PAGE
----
Forgiveness is a topic that has been discussed and debated in Christian circles for many years. When faced with a personal situation that requires forgiveness, however, it becomes a little more difficult and involved than the philosophical and even biblical reasoning that might have been put forth in past discussions and debates. The reality of the situation and the hurt and anger we experience may render it difficult to generously and immediately offer the offender forgiveness. “After all,” we may reason, “they don’t deserve my forgiveness, and they should suffer the same pain—if not worse—that I’m experiencing.”
 
Forgiveness, as with most situations faced in life, is a decision or a choice. Many of us struggle with the decision to forgive, and the offenses, real or imagined, are varied. The need to forgive can stem from hurt feelings, dishonesty, gossip, loss of trust, marital infidelity, divorce, abandonment, and death, to name a few.
 
As a counselor, I’ve seen many clients who struggle with the decision to forgive. Many times their inability to forgive renders them incapable of moving ahead with their lives and achieving their goals. Their time and energy are spent rehearsing and rehashing the past injustices of the offender. In most cases it seems as though each time the “story” is retold the person becomes more enraged. The refusal to forgive is usually a cause for anger in many individuals, and uncontrolled anger can lead to many social, physical, and emotional difficulties, such as illness and alienation from friends and family. Deciding not to forgive can also alienate you from God and the peace and fellowship He wants you to enjoy with Him and other believers.
 
While the decision not to forgive might bring pain to the offender, in some cases it does not. The person may be unaware that they have offended you, or they may have chosen to move on with their life with little or no regard for the hurt and pain they have caused you. Your decision not to forgive in most cases, however, can have some long-lasting and damaging effects on you.
 
Looking to God’s Word
God’s Word is replete with guidance to help us in our choice to forgive. In many instances He admonishes us to forgive others (Col. 3:13; Eph. 4:32). We also are reminded in these verses of Scripture that we should forgive as Christ has forgiven us. This reminder is helpful when we are tempted to consider an offense to be of too great a magnitude to merit our forgiveness. We often have committed grave sins against God, yet His Word contains many promises of redemption if we confess and ask His forgiveness (see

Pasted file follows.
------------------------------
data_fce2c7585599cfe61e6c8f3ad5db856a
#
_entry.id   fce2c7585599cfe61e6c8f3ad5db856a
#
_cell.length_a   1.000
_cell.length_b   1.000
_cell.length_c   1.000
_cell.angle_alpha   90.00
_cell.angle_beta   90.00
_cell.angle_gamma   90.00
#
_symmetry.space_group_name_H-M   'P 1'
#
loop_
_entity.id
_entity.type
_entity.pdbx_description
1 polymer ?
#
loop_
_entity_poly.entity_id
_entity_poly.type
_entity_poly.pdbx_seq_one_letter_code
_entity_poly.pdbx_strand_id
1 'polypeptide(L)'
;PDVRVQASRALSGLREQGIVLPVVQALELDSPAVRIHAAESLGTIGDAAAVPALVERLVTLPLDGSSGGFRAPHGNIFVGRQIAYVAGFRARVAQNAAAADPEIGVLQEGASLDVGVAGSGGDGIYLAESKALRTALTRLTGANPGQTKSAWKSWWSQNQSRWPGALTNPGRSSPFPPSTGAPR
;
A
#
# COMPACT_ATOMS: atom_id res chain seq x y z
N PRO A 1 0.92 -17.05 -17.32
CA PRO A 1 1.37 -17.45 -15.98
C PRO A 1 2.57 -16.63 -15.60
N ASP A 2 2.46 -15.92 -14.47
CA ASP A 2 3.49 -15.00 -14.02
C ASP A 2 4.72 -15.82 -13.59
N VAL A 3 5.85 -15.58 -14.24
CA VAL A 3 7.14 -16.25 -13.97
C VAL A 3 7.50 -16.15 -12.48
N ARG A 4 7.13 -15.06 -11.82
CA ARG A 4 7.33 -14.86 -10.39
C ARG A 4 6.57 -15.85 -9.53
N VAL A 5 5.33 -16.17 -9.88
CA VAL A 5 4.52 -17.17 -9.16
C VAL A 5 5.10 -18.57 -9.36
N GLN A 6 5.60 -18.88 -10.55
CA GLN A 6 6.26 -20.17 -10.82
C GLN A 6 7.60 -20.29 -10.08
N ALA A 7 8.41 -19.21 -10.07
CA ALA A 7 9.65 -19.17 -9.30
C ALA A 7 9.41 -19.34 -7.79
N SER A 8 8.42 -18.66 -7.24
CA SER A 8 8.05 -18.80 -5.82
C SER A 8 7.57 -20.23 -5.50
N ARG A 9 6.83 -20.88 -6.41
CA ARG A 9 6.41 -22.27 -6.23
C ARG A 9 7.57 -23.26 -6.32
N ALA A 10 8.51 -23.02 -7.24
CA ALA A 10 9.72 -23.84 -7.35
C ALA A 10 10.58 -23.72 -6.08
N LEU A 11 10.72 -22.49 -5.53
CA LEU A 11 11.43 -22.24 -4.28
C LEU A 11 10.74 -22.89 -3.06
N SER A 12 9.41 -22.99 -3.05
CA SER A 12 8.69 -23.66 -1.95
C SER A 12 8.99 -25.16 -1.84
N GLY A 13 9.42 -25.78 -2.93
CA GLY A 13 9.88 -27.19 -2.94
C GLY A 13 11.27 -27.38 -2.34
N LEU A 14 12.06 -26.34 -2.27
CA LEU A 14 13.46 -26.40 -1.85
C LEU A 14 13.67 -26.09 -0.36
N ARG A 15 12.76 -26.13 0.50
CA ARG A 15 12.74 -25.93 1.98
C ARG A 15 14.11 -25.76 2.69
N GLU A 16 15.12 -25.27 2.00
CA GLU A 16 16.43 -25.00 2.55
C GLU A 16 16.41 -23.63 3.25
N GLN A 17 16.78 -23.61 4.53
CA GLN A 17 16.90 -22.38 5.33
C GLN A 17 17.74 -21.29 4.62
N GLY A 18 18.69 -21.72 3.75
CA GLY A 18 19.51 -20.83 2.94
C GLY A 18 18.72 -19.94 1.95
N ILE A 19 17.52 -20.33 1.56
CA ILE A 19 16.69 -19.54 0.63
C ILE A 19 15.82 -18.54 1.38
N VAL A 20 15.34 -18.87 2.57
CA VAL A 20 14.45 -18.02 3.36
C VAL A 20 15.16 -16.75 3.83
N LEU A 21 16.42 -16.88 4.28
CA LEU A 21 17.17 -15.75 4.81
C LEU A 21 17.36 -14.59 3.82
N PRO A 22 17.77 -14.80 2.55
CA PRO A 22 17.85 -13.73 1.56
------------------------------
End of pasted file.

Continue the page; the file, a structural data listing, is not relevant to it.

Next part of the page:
1 John 1:9; Eph. 1:7; Ps. 85:2; Isa. 55:7; Mark 3:28; 2 Chron. 7:14). God even goes a step further: He promises that once we confess and He forgives our sins, He will blot out our sins and remember them no more (see Isa. 1:18; 43:25; Ps. 32:1, 2; Micah 7:19). What an awesome and wonderful God!
 
Forgive as He Forgives
Because Jesus is our example, we should endeavor to forgive as He forgives. Unlike God, however, our human nature renders us incapable of forgetting major events of the past, no matter how hard we try. If the incident we choose to forgive is one of great magnitude and a life-altering event, it most likely will be impossible to forget it. But how we choose to respond each time we recall the incident will be the indicator as to whether we have truly forgiven the person. The previous anger and resentment should be gone.
 
Forgiving also does not necessarily mean returning to the same type of relationship we had with the person. It would be best to fully restore the relationship with the person, but in some cases it’s impossible to do so. We should be careful, however, not to harbor anger and resentment toward that person, but should present them to God in prayer.
 
Benefiting Ourselves
The choice to forgive is not always easy but it can be done—and it will greatly benefit you. Everyone approaches forgiveness in a different way and at a different pace, but the end result will be the same and well worth the decision to forgive. The first step that everyone must reach is to acknowledge that you have been harboring an unforgiving attitude. Go a step further and examine the facts of the situation as well as the effects—social, physical, emotional, and spiritual—that it has had on your life. Sometimes in examining the facts you might come to realize that your reaction was not really warranted or appropriate.
 
The next and perhaps the biggest step is to make the decision to forgive. How you go about doing this is as varied as each unique situation. An important step to take once you have decided to forgive is to pray and ask God to give you the strength and grace to forgive and to direct your life as you take this great step forward. With His help, the weight and burden will be lifted as you embrace a more peaceful life in Christ.
 
Forgiveness brings freedom. It releases you from the power and control you had allowed the offending person to have over you. It allows you freedom from the past patterns of bitterness and hurt that permeated your relationships with others. As we let go of grudges it gives us peace of mind and a healthier way of relating to others—and it makes us more understanding of those around us.
 
God expects His followers to demonstrate a spirit of forgiveness, but, as with everything else, He does not force His will upon us. He gives us freedom of choice.
 
To forgive or not to forgive—the choice is yours.
 
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Karen Green is a counselor, freelance writer, and seminar presenter living in Taylor, Michigan. This article was published August 19, 2010. 




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